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December - 2011 - issue > CEO Spotlight
Gear-up-for-a-Second--Semiconductor-Revolution
Umesh Mishra
Wednesday, November 30, 2011
The hot trend in the industry today is to be “not hot”. Inefficiencies in power conversion, which is ubiquitous, result in hundreds of Tera Watt hours of wasted electrical energy which manifest itself as heat. Such waste is in markets as diverse as, data center power supplies, motor drives, photo-voltaic inverters, and hybrid or electric cars. Over 10 percent of the electrical energy generated in the U.S (more than 13 times of all the electrical energy generated from renewable sources). is lost in inefficient power conversion. Current solutions in these markets were designed for a world where energy was essentially free. That has changed by 180 degrees. Energy has become the foremost economic, environmental and security issue of our time. Energy Efficiency is a part of the energy solution that is readily applicable and this critical message is getting out now. Enhancing energy efficiency by “Redefining Power Conversion” is what Transphorm is doing. Further advancements in silicon, the semiconductor that supplies power conversion solutions today, are limited now due to the fact that this technology has reached its physical limits due to material properties. Gallium Nitride, the same material that is behind the LED lighting, is the new semiconductor material that our team has pioneered for power conversion and will allow this unnecessary remaining waste to be reduced by up to 90 percent. I firmly believe that we are at the cusp of a second semiconductor revolution based on Gallium Nitride.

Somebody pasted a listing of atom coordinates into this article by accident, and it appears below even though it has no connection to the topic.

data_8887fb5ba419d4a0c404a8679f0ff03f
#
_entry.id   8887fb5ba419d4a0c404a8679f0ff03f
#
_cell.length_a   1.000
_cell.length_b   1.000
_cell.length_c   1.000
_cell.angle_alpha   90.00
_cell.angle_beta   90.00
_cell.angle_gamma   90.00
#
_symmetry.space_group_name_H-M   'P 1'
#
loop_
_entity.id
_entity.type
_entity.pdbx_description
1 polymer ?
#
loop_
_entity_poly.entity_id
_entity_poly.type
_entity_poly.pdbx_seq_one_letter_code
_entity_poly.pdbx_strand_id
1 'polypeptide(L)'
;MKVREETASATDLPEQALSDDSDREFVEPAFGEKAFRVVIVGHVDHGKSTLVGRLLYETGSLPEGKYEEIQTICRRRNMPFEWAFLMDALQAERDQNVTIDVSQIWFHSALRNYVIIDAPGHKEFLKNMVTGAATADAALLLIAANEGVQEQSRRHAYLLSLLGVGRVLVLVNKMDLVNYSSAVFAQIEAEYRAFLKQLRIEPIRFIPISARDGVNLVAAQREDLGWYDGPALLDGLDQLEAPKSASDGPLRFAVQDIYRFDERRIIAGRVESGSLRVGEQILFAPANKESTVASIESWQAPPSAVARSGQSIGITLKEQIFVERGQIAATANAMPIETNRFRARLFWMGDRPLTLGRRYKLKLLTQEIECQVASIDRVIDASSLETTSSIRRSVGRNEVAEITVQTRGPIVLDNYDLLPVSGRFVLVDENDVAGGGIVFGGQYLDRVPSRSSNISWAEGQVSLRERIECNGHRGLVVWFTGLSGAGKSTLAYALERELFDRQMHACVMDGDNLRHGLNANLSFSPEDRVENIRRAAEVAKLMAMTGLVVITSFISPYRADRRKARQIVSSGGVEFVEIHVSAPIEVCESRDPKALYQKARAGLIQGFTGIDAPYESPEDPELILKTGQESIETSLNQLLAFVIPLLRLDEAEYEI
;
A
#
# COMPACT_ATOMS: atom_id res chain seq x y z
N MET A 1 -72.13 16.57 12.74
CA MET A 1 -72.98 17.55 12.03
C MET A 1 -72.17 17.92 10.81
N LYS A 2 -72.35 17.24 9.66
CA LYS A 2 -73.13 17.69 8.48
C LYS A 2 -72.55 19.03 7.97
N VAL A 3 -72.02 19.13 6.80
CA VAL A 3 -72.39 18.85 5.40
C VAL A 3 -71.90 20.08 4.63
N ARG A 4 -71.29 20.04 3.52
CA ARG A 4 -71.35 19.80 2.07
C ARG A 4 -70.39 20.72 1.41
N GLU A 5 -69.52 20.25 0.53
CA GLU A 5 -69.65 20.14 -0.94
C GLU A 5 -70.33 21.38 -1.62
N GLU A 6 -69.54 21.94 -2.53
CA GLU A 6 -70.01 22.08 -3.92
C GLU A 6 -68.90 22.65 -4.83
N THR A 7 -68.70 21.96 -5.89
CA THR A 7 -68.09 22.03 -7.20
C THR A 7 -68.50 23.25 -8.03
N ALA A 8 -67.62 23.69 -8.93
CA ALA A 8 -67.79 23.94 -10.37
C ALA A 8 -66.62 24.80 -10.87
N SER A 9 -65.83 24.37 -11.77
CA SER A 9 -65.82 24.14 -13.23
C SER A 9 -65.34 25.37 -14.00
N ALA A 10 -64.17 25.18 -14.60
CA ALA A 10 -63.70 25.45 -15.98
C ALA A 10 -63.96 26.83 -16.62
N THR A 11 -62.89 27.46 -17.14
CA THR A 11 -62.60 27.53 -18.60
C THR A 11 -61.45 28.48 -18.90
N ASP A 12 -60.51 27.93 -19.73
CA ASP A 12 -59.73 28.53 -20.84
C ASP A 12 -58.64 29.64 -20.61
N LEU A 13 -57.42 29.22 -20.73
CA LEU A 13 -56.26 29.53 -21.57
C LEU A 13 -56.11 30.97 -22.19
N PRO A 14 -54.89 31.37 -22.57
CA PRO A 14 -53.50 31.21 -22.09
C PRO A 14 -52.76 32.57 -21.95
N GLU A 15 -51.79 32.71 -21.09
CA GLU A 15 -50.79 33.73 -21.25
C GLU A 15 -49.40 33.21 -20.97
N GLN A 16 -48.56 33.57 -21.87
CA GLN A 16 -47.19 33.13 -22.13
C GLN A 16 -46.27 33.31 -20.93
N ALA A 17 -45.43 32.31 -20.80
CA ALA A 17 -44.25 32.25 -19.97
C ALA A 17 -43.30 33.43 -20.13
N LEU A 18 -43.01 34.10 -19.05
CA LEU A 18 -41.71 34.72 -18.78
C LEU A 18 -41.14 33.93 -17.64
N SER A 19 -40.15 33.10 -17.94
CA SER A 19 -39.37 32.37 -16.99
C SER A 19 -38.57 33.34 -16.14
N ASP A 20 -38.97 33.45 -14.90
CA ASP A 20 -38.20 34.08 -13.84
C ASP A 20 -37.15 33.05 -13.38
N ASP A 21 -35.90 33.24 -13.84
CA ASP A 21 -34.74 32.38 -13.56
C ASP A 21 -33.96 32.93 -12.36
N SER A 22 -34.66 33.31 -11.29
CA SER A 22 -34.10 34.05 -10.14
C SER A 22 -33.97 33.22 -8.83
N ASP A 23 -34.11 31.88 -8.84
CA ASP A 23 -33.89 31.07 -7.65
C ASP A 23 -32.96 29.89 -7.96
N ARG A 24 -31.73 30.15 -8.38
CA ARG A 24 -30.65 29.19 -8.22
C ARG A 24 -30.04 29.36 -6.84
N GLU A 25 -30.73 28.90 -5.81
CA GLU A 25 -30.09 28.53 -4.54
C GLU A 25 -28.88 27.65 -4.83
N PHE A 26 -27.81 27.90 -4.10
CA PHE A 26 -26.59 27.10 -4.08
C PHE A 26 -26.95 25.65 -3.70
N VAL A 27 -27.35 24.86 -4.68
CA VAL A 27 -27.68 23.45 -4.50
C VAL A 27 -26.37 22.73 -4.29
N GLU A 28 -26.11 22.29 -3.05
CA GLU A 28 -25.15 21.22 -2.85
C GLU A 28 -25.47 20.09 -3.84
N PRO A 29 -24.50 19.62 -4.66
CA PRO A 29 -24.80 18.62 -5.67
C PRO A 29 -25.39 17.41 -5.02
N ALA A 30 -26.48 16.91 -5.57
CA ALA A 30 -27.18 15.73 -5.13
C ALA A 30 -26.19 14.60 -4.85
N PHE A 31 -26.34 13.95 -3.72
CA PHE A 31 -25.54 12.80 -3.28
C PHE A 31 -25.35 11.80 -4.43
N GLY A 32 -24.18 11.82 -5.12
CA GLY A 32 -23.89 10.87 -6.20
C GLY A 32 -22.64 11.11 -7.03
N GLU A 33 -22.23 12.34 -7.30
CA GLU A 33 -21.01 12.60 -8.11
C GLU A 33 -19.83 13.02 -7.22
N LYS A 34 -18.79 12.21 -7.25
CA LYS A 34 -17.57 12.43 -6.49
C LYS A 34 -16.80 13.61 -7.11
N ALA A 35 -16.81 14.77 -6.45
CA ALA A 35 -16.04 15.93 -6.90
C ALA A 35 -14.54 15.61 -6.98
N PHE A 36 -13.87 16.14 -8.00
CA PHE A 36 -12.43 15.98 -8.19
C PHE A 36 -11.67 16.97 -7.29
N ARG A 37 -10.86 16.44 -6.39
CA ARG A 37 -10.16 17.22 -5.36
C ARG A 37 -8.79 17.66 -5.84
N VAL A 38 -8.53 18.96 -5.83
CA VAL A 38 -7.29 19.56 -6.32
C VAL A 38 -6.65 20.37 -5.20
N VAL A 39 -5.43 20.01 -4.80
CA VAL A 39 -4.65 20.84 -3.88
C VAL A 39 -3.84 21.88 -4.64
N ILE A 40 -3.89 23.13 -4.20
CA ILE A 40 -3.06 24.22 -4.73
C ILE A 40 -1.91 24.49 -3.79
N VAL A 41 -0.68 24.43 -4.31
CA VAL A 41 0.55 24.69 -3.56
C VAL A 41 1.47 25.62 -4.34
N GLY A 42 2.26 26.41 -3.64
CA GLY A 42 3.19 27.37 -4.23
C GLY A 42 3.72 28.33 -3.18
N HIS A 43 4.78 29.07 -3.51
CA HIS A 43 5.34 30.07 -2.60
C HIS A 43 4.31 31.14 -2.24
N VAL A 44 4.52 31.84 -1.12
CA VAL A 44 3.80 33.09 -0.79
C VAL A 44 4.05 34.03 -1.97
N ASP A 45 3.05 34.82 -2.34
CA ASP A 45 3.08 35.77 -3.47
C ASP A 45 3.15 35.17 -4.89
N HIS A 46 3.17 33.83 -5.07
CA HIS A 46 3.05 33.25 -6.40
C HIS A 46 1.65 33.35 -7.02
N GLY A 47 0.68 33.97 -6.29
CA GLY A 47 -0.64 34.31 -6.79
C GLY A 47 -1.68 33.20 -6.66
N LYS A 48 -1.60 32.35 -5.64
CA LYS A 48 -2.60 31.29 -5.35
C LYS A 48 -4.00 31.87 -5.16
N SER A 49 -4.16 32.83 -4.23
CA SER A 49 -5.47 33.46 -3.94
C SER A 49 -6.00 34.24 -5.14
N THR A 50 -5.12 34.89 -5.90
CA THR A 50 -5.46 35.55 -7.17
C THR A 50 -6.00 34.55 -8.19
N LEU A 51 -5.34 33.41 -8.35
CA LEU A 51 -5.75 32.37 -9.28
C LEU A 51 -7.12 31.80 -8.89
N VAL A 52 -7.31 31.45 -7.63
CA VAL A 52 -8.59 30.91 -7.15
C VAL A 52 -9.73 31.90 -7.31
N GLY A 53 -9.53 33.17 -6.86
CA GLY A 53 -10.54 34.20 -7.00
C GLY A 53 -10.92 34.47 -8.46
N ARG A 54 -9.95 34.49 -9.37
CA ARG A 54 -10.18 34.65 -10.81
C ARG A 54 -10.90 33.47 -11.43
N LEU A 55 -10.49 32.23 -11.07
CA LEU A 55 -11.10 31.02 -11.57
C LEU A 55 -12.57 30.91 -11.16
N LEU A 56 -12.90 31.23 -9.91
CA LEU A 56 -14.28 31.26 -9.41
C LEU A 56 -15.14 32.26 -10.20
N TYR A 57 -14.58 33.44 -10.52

Referring to the power conversion industry, I believe that a complete Gallium Nitride-based eco-system will develop symbiotic with the Silicon and GaN LED infrastructure that will deliver amazing power conversion efficiencies at Silicon-like costs. This will eliminate the need for over 300 coal-fired power plants in the U.S. and save over $40 billion in wasted electrical energy costs. The impact is of course magnified in power hungry countries like India; here you cannot build plants fast enough, so eliminating unnecessary waste is not only cool but essential.

Again referring to the industry that I am versed in, a big challenge that entrepreneurs face is the capital intensive nature of the business and the reduced number of VCs that have the stomach for it. The turbulent financial markets in the U.S. and Europe make customers risk averse to deploying new technologies which can prolong the valley of death for start-ups. The creativity, passion and faith that entrepreneurs bring to the table will solve many of the problems in the compressed time scales in which they must be solved. In addition to innovative value-added solutions, getting the correct, sophisticated, patient financial partners is key to success.

The author is the CEO & Co-Founder of Transphorm

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